Policy

DeVos Rescinds Gainful Employment Rule

The U.S. Department of Education is moving forward with plans to eliminate regulations put in place by the Obama administration to protect students from predatory colleges and universities.

Education Secretary DeVos is taking the next step to dismantle an Obama-era policy that was designed to crack down on for-profit colleges. In 2014, the U.S. Department of Education instituted a rule known as gainful employment that would cut off federal funding for vocational programs at for-profit colleges and non-degree programs at community colleges that do not meet minimum thresholds related to debt-to-income rates of their graduates.

DeVos is arguing that the debt-to-income formula currently used by ED is "fundamentally flawed and inconsistent with the requirements of currently available student loan programs," according to a rule published Monday in the Federal Register. Updates to the College Scorecard announced in May are designed to bring more transparency to non-degree-granting institutions and student loan debt.

ED estimated that the repeal of the rule would cost $6.2 billion over 10 years in payments for Pell Grants and student loans to support institutions that would have previously been cut off from federal aid. Before any schools lost funding, DeVos was able to delay certain provisions of the rule in 2017 and ED has not been able to enforce the rule because the Social Security Administration has not supplied graduate earnings data in months.

Due to tens of thousands of public comments on a proposal to repeal gainful employment, ED was unable to meet the deadline to repeal the rule last November, which means that the policy will not be rescinded until 2020.

Congressional Democrats expressed their dismay over the repeal. Sen. Patty Murray (D-Wash.), the ranking member of the Senate Health, Education, Labor and Pensions Committee, said the repeal will continue to send students to predatory career training programs that should have been closed.

"Instead of protecting students from predatory career training programs and giving them the information they need to make informed decisions about their education and employment opportunities, Secretary DeVos' repeal of the gainful employment rule is a gift to predatory programs and for-profit colleges that want to take unsuspecting students for a ride," said Murray. "If Secretary DeVos had students' best interests at heart, she would withdraw this repeal immediately and reinstate the common-sense and effective consumer protections put in place by the Obama Administration."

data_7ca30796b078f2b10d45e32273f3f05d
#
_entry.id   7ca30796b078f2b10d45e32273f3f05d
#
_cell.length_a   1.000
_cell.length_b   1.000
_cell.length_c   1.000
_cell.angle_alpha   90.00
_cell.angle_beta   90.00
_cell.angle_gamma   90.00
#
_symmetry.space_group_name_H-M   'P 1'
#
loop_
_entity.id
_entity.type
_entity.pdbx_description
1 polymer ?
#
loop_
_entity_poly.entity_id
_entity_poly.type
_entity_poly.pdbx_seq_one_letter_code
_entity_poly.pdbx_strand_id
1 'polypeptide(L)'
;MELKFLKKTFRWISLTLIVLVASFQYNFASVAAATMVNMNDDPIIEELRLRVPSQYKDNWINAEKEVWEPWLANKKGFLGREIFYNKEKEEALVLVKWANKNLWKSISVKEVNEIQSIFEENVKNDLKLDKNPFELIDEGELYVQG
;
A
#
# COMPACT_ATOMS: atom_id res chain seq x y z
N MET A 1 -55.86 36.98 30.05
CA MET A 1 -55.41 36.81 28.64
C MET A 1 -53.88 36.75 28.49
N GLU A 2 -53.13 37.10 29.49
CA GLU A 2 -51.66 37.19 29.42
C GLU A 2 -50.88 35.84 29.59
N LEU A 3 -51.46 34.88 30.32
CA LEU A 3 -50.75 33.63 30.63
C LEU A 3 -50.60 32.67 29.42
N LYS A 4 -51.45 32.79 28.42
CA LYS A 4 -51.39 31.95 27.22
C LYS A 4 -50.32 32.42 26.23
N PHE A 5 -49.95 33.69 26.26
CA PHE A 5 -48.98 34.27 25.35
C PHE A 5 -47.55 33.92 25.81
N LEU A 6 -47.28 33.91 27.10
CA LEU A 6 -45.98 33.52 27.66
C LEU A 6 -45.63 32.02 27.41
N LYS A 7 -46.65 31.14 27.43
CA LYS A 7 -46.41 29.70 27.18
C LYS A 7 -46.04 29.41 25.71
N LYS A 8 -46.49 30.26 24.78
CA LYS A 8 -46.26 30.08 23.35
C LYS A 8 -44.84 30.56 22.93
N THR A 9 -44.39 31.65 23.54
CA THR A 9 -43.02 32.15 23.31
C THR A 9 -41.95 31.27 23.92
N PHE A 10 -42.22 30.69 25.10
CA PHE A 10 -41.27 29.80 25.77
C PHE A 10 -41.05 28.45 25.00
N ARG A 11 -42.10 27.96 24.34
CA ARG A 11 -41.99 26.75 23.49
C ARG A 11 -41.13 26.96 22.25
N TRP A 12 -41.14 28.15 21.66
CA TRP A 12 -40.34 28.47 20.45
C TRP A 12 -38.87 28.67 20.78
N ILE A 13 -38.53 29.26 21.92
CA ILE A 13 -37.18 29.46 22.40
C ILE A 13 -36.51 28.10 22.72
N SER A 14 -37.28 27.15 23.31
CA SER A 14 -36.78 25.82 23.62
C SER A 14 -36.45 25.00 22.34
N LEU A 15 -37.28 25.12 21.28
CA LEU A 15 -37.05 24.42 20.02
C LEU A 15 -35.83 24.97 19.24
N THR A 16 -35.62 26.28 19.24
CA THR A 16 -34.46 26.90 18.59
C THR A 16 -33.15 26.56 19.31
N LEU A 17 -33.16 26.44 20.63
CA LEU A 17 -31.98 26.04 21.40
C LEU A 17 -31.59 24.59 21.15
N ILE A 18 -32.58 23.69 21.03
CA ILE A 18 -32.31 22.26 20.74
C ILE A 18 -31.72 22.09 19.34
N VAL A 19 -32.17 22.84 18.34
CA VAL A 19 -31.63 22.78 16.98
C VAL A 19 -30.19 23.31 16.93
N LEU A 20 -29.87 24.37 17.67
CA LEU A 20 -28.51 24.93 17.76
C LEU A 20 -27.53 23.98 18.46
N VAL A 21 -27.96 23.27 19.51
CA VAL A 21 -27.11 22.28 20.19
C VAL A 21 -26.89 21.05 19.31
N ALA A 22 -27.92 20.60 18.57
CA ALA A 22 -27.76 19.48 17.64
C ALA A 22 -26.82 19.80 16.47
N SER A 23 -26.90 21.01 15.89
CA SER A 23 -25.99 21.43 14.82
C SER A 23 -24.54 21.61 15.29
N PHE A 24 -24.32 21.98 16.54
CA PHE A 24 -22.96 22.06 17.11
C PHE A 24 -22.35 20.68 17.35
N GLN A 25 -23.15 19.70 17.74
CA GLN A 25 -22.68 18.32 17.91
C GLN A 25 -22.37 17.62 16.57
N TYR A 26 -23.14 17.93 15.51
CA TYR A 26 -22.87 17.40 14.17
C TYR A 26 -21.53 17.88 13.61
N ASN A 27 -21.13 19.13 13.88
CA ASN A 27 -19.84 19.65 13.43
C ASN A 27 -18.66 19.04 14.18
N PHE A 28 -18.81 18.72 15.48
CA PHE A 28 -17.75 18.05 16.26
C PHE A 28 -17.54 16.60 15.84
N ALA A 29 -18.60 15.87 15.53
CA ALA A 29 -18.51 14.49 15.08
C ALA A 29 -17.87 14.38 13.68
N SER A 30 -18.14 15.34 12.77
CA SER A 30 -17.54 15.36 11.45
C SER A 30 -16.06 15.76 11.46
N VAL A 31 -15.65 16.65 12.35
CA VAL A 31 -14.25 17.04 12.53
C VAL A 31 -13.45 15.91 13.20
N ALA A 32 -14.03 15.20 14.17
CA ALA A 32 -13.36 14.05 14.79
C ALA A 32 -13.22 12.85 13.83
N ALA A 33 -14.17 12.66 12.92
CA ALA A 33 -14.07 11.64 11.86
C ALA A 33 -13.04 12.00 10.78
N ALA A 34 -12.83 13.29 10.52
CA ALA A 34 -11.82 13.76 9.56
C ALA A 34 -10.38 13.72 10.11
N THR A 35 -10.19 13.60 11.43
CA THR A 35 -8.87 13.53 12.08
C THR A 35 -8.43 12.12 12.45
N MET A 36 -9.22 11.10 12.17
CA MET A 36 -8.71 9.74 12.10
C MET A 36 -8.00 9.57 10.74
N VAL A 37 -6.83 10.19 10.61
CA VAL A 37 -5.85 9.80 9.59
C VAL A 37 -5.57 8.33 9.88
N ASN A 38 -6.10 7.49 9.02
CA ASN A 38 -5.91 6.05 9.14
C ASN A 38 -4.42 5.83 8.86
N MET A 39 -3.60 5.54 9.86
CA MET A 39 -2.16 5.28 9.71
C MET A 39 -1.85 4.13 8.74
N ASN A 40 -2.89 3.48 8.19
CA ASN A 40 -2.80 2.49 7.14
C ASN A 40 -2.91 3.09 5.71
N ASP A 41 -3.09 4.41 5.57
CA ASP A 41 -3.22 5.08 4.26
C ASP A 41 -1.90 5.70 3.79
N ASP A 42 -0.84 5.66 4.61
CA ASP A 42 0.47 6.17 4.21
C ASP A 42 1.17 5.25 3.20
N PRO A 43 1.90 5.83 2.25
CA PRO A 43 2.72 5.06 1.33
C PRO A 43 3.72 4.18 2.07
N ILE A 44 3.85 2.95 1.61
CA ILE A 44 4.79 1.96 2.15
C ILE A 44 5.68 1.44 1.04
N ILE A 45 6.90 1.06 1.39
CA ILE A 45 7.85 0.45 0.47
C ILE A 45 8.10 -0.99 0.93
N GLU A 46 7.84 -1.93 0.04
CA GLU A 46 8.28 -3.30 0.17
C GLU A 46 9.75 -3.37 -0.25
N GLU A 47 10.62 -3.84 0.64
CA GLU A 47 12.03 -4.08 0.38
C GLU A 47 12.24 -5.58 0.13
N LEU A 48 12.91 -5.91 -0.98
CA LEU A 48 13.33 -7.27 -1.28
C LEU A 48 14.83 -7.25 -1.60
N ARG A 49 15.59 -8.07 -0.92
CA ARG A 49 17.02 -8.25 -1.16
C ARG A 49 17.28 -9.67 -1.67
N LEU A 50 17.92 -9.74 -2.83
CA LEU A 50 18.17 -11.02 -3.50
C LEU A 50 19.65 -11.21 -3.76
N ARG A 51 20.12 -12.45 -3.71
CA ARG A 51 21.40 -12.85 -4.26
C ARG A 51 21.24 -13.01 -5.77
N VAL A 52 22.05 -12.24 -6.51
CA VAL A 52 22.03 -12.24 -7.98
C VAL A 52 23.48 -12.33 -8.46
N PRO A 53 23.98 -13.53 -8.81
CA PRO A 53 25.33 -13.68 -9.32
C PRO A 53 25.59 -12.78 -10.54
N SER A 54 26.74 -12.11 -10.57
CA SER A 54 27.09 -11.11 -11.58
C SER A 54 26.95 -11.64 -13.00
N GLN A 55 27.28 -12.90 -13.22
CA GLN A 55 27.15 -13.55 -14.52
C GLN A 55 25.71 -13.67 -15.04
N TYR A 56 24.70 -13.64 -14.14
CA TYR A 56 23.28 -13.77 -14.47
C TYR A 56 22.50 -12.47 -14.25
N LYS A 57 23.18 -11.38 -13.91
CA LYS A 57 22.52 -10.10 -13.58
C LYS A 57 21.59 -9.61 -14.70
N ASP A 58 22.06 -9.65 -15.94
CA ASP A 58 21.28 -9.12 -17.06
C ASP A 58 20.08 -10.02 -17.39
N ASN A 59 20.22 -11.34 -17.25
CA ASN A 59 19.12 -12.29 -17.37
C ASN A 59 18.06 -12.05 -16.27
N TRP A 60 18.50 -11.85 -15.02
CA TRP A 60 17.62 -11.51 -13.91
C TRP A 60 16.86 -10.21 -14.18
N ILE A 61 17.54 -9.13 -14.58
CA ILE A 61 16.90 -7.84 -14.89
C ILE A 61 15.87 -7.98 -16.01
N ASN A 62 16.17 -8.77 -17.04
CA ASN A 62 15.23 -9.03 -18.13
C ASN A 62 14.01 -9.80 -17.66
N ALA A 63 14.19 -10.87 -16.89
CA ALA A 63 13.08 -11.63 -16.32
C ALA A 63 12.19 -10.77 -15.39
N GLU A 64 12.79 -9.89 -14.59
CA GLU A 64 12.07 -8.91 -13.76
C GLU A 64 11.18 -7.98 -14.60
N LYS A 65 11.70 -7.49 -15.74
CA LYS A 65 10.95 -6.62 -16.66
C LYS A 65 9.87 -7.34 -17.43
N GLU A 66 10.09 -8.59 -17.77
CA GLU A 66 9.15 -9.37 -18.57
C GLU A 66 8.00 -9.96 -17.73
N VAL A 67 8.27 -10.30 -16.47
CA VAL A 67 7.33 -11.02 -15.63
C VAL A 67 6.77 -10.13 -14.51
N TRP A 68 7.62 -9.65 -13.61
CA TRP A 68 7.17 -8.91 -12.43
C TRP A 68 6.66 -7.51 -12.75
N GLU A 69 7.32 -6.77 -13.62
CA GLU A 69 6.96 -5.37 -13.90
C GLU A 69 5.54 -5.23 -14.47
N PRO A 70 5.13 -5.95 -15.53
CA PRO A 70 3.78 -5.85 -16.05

Rep. Bobby Scott (D-Va.), chairman of the House Education and Labor Committee, said the gainful employment repeal underscores the need for Congress to reauthorize the Higher Education Act with provisions that protect students from low-quality for-profit schools.

"The decision to eliminate clear enforcement standards does not absolve schools of their legal obligation to provide students a worthwhile education that leads to gainful employment. But by eliminating this rule without enforcing any alternative standard, the Education Department is giving low-quality, for-profit colleges a free pass to charge high tuition for worthless credentials that leave students with insurmountable debt," said Scott.

The gainful employment repeal comes at a time when ED is considering a proposal to loosen federal standards for college accreditors. 

Steve Gunderson, president and CEO of industry group Career Education Colleges and Universities, said ED's decision on gainful employment will bring "full transparency" to the entire education system. "Instead of picking and choosing winners and losers in higher education, the Department will make available, in a student-friendly and transparent manner, key data points at a program level for all programs at all schools," he said.

The justification of the gainful employment rule repeal can be found in the Federal Register.

About the Author

Sara Friedman is a reporter/producer for Campus Technology, THE Journal and STEAM Universe covering education policy and a wide range of other public-sector IT topics.

Friedman is a graduate of Ithaca College, where she studied journalism, politics and international communications.

Friedman can be contacted at sfriedman@1105media.com or follow her on Twitter @SaraEFriedman.

Click here for previous articles by Friedman.


comments powered by Disqus

Campus Technology News

Sign up for our newsletter.

Terms and Privacy Policy consent

I agree to this site's Privacy Policy.